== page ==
- 72% of respondents report that they are more likely to enroll their children in Jewish educational experiences in the future;
- 100% of our families who completed the surveys report that they will return next year if Family Camp is offered again.
WHAT DID WE LEARN?
We need to sell it: We realized quickly that many families with young children are not immediately comfortable with the idea of going away for a weekend to a camp setting. Their concerns were varied:
Will I have a place to put my pack ‘n play? What if my daughter doesn’t go to the children’s activities without me? What if my child doesn’t like the food? What if I can’t get my child to go to sleep so I can hang out with the adults? How do I bring enough to be comfortable at camp?
We created a video to highlight how to prepare for camp, what camp offers for families with young children, and the joys of participating.
Training works: Camp staff members are experts in camp activities for ages eight or so and up; Jewish early childhood teachers are experts in child development with young children. However, ECC teachers don’t always have experience at camp and camp staff don’t always have experience with young children, so increasing their skills, confidence, and capacity became a priority through annual trainings with experts in Family Camp AND early childhood together.
Designated and trained point person at camp is necessary: Each of us only has so much bandwidth to design and implement programs. Our partnerships have worked best when there is a dedicated person focused on developing the programming, hiring the staff, collaborating with Federation and the Jewish early childhood program, and ensuring excellence during the weekend. Successful partnerships include a Family Camp Coordinator hired by the camps.
Clear communication is essential and works best with trusting relationships: We started running with this project before we walked. We were excited, had the resources, and knew we had the experience of our PJ Library Family Camp weekends. Many questions arose quickly from the camps, early childhood centers, and families. Over the course of the year, we developed guidelines, templates, resources, and clearer communication that afforded smoother implementation among all partners.
Evaluation is ongoing: Asking and utilizing feedback are keys to our success. We’ve honed our instruments over the last year and streamlined our evaluation efforts so that we are gathering similar data in similar ways across camps, allowing us to analyze our impact as well as adjust programming to meet families’ needs over time.
Family Camp is meant to inspire — and the building of community (after Family Camp) through family engagement needs to be a top priority in our Jewish ECCs. When families join a Jewish ECC, we have a rare and precious opportunity to welcome them, model, and invite them into a joyful and purposeful life of Jewish living and community. It takes intentionality, training, and persistence.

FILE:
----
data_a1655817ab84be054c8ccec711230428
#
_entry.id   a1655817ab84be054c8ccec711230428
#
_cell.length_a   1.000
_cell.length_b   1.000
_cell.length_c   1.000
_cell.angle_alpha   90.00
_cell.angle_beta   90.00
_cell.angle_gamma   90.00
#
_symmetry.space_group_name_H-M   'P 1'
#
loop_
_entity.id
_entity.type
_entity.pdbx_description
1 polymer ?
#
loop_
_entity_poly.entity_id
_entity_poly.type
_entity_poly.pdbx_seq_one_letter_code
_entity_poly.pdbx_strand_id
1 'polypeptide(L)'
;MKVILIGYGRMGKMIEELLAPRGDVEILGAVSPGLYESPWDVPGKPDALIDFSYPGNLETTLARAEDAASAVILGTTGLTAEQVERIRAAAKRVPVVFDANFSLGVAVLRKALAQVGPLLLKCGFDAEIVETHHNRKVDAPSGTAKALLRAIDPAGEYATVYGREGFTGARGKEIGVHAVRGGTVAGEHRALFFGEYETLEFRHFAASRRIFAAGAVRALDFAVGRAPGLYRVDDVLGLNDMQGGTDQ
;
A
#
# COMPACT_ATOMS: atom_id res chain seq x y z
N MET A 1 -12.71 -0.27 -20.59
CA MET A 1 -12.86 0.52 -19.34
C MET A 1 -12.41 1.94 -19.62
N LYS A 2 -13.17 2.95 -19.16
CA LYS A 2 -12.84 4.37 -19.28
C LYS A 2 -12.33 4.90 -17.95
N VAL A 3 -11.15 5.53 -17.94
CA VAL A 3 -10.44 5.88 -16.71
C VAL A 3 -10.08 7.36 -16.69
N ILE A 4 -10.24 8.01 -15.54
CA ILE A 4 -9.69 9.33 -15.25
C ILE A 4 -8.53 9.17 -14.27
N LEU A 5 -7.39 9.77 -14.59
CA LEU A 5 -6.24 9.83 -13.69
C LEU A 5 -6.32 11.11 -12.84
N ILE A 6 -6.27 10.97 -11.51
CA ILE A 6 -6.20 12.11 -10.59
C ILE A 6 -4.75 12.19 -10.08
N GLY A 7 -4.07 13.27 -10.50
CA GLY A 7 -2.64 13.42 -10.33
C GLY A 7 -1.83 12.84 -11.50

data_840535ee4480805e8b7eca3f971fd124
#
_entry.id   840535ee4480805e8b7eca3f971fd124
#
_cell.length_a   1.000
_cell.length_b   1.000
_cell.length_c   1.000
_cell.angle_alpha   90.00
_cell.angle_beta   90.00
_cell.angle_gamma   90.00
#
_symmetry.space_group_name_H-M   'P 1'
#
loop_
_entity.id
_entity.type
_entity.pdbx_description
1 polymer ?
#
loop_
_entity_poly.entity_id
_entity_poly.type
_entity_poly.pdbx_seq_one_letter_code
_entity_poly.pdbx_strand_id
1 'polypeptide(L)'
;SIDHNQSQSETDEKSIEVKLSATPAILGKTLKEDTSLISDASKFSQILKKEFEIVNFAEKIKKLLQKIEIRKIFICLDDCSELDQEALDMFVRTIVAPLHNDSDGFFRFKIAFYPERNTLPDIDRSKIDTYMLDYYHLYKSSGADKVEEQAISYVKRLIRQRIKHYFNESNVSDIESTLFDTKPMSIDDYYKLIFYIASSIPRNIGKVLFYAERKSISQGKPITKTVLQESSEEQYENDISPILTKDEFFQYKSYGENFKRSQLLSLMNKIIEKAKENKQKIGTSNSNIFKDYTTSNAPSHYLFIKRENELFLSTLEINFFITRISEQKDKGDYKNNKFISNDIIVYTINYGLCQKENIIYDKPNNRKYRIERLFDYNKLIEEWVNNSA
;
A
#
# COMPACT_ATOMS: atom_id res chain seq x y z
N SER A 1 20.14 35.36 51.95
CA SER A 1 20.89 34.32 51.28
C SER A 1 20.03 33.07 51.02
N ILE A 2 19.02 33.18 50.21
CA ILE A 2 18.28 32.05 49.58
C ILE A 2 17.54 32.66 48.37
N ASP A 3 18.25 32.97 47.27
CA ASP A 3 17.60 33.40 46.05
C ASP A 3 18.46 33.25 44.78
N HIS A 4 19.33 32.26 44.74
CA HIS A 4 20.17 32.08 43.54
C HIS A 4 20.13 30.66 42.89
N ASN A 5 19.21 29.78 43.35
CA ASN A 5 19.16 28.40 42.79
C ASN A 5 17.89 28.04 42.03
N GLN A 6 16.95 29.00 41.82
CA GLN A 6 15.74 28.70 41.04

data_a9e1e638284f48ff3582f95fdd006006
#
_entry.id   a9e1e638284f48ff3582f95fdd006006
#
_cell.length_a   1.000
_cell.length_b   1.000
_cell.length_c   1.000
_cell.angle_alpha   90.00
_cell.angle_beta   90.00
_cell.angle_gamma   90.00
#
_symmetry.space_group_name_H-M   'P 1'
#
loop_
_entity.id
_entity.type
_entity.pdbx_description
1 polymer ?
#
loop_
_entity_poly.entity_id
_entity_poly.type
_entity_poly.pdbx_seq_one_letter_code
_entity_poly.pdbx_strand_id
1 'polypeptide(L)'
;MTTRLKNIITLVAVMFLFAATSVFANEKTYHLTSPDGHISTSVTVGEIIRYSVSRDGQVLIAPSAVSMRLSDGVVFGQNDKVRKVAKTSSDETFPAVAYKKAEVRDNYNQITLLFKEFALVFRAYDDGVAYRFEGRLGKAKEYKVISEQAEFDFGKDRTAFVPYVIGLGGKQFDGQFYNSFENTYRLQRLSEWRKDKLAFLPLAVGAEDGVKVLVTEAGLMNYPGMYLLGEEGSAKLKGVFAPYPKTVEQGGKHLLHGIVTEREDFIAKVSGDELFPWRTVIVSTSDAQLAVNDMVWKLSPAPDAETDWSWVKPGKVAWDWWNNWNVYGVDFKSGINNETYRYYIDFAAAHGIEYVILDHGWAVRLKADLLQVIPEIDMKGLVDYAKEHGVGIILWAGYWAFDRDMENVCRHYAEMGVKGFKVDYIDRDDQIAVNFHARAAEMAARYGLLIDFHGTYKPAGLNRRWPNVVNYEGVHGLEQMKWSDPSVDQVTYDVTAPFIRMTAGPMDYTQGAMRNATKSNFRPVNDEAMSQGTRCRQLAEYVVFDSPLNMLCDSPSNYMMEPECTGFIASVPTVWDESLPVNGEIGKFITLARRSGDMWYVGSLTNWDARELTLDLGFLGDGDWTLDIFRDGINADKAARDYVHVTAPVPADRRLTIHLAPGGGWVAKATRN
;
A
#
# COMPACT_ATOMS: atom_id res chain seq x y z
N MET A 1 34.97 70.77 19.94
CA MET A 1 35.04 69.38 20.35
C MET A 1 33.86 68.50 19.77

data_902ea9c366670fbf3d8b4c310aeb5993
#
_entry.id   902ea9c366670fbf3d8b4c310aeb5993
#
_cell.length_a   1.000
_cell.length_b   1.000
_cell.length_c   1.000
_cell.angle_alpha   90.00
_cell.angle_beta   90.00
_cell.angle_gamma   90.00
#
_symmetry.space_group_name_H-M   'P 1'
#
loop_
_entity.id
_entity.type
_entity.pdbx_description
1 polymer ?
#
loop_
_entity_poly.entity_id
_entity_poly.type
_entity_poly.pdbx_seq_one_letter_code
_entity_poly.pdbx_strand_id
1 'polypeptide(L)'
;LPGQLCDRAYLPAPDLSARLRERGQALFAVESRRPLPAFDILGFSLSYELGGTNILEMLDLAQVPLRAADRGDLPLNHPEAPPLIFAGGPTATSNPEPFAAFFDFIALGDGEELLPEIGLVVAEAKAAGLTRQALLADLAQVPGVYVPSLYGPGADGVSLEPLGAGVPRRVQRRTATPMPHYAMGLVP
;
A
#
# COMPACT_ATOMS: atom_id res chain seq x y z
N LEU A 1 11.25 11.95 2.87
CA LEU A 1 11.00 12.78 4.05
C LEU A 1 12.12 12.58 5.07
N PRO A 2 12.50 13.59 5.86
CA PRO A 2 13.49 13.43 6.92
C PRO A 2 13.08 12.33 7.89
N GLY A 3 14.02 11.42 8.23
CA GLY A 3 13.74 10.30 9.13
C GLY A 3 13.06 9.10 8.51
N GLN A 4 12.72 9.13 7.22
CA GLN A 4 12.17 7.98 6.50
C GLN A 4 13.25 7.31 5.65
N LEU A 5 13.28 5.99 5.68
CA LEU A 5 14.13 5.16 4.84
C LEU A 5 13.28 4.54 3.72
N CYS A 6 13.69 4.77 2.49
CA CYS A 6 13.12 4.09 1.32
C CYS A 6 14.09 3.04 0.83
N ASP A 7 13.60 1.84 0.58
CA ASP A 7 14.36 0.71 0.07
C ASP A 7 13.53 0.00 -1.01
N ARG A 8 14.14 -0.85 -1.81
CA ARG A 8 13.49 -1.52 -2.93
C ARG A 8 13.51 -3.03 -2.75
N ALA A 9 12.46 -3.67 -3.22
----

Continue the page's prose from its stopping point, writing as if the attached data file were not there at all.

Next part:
Our Family Camp Project is a work in progress. We learn new strategies and face challenges and opportunities each day. Just as we thought we had a model worked out, we experienced the devastating wildfires in November that created so much loss for our camps and families. With this new reality, we sensitively worked with our camps to find new spaces, collaborate in new ways, and ensure that our families would still have the magical experience we know as Family Camp. The relationships we have forged, nurtured, and developed fortified us with the ability to deal with this new challenge and move forward with trust and strength. It’s the power of community, trusting relationships, and passionate investment in our vision that continue to inspire us in this sacred work.
Dr. Shira Rosenblatt serves as the Senior VP for Jewish Education and Engagement in Federation’s Ensuring the Jewish Future Strategic Initiative. In that role since January 2013, she oversees all of the programs and initiatives from birth through high school. Prior to coming to Federation, Shira was Associate Director of JESNA’s Berman Center for Research and Evaluation where she conducted evaluation and consulted with numerous foundations, federations, and program providers across North America to help them make evaluation meaningful and relevant. While earning her Ph.D. in educational psychology at UCLA, Shira focused on the social-emotional development of young children and led the research for the pilot Early Head Start program evaluation in LA. She focused her dissertation work on the relationship between families and Jewish engagement by focusing on the potential impact on families of their children’s Jewish day school experience. Shira earned her B.A. in Cross Cultural Child Development at UC Berkeley. Shira lives in LA with her three daughters.
This blog originally appeared on https://jewishfederations.org/education-and-engagement/ideas-in-jewish-education-and-engagement/family-camp.